Funds needed for stronger fences and huts

PUBLISHED : Saturday, 11 May, 1996, 12:00am
UPDATED : Saturday, 11 May, 1996, 12:00am

Stronger fencing is being considered in an overhaul of detention camp structures after rioters pushed down parts of the 10-metre-high perimeter fence at Whitehead.


Replacing the administration block of 10 huts alone would cost about $10 million based on 1989 prices of $1 million a building. Thirty huts, made of corrugated steel sheets, were damaged.


Correctional Services Department spokesman Lionel Rodrigues said the riot would propel the authorities to arrange funding quickly to make the camp safe.


'Getting money from the Government and Legco is a long process. We need resources, we need fencing to make sure these places are secure. We will have to review the entire building system again and see what we can improve,' he said.


But he pointed out that there was a limit to what could be done.


'We saw how through sheer numbers of people they were able to knock down whole sections of the fence,' he said. 'What can we do to prevent that? We will have to think of ways.' Architectural Services Department senior property services manager John Morris, who will oversee the rebuilding, said stronger fencing had been fitted following recommendations by monitors after a riot at Whitehead in May last year.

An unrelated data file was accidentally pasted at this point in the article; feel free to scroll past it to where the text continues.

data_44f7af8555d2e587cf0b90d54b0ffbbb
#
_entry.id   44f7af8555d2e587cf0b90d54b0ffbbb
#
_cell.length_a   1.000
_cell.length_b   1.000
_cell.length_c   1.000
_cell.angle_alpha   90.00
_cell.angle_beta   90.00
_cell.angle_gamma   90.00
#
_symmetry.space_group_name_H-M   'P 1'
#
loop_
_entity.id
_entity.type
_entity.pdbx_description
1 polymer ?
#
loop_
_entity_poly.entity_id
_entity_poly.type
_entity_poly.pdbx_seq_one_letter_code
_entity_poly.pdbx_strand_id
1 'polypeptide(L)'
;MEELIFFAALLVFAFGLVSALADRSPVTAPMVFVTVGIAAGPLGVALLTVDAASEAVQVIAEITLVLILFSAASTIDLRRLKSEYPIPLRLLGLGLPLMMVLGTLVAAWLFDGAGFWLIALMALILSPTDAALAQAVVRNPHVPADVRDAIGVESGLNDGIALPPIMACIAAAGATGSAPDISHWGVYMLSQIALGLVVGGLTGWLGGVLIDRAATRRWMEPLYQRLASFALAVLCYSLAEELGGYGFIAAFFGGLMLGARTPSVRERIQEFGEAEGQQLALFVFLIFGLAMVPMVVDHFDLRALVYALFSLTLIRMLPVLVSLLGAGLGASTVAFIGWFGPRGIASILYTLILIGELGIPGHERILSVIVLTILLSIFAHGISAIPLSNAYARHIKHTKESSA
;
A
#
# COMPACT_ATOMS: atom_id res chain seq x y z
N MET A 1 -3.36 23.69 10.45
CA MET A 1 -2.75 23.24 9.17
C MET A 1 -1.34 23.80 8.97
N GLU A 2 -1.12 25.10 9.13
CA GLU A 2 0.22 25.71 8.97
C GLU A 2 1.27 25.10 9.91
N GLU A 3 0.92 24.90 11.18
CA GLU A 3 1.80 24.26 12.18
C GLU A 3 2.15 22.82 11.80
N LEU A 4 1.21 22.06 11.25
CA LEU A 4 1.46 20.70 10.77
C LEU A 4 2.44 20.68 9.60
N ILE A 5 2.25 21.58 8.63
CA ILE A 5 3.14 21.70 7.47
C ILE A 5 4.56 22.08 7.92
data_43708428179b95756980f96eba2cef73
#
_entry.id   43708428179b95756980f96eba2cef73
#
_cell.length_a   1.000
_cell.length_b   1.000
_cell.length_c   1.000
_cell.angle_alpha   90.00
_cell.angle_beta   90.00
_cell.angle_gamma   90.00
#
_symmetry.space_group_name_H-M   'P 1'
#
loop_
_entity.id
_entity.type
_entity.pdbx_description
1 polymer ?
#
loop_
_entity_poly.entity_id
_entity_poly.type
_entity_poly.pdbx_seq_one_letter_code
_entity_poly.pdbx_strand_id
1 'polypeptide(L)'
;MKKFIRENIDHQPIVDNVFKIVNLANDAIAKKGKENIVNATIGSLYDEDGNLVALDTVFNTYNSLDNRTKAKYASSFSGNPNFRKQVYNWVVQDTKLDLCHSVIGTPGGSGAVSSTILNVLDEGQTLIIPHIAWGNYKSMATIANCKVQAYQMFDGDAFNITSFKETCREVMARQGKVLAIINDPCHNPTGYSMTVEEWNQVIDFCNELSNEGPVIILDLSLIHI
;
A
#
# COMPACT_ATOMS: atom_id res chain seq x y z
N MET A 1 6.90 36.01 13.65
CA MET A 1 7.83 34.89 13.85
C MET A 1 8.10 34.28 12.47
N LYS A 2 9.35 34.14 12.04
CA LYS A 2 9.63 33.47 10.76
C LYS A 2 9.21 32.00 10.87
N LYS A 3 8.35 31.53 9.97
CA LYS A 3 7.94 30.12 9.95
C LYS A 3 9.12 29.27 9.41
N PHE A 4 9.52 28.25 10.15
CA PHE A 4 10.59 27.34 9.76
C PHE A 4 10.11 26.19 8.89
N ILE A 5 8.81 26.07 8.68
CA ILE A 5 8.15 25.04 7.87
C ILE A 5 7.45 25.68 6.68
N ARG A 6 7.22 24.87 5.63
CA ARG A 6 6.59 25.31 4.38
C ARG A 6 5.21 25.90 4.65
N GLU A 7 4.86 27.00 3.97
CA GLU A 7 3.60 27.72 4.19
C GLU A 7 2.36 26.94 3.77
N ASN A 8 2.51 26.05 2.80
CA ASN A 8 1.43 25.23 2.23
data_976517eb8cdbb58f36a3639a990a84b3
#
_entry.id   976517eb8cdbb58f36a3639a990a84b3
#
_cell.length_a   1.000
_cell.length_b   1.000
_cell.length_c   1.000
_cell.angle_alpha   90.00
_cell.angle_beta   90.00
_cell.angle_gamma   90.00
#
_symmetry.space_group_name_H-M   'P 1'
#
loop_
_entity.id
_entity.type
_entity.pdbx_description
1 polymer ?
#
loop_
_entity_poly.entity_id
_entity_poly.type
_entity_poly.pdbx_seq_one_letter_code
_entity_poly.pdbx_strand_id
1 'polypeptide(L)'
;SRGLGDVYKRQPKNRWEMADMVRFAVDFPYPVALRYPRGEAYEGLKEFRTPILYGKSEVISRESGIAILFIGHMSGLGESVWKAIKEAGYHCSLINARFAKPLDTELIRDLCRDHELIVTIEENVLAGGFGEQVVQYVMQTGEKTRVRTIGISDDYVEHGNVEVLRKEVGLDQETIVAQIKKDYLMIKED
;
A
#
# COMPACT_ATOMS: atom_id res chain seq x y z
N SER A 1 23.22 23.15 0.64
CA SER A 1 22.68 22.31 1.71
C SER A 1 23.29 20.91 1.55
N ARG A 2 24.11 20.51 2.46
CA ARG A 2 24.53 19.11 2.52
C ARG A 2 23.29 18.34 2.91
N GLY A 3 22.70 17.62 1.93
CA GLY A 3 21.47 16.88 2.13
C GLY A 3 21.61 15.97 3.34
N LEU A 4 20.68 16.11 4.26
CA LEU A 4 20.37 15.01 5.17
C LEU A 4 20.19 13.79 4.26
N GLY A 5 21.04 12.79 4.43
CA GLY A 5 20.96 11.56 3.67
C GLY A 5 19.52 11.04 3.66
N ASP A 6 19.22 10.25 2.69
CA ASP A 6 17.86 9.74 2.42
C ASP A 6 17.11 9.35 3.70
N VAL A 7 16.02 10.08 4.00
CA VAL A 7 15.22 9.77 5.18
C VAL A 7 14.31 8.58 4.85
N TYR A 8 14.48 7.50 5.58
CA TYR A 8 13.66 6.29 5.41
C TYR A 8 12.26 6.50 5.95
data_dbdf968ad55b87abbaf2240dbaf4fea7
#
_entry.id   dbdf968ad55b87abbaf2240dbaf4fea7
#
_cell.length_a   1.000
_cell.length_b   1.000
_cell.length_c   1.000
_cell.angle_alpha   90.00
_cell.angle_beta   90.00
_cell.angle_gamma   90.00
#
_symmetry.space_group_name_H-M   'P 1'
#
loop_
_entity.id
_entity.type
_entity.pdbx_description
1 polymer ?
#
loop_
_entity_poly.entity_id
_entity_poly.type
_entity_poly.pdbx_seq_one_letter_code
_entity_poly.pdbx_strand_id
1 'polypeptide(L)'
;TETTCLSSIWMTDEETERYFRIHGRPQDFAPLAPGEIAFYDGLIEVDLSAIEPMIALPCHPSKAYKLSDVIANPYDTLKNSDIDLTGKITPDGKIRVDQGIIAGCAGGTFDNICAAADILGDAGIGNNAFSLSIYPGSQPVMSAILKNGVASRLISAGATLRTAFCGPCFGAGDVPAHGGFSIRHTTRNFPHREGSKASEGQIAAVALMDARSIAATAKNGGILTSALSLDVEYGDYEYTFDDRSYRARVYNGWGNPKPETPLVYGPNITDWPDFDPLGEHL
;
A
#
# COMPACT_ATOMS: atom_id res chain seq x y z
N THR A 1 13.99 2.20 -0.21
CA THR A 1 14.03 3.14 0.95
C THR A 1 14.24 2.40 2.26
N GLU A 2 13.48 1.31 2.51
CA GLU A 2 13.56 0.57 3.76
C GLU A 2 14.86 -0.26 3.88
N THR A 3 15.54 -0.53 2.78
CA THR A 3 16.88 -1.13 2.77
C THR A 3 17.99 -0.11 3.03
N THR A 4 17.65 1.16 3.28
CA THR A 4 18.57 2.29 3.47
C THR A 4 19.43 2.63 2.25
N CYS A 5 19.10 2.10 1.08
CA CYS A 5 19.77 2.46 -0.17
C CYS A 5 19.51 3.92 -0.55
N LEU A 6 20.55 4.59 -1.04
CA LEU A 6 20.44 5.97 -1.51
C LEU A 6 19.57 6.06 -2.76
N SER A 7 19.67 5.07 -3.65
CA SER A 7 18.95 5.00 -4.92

Metal plates had been welded to parts of the fence after previous attempts had been made to cut through it.


A team of four inspected the damage late yesterday and was awaiting instructions from the CSD or Security Branch on what was required, he said.


'Electricity and water supplies will have to be assessed as well,' he said.


At least the administration block would have to be rebuilt from scratch and the rest would be assessed for possible repair, said Mr Rodrigues.


Mr Morris said containers had been used in the past and could be installed in days. But Mr Rodrigues ruled out their use as 'inhumane'.


In the past, migrants have pushed containers against fences to climb out.


Sections 3, 4 and 5 all contained damaged huts. But sections 2, 7 and 8 of the camp were empty, so the 6,300 Vietnamese left after the transfer of Section 3 members last night could be moved within the camp.


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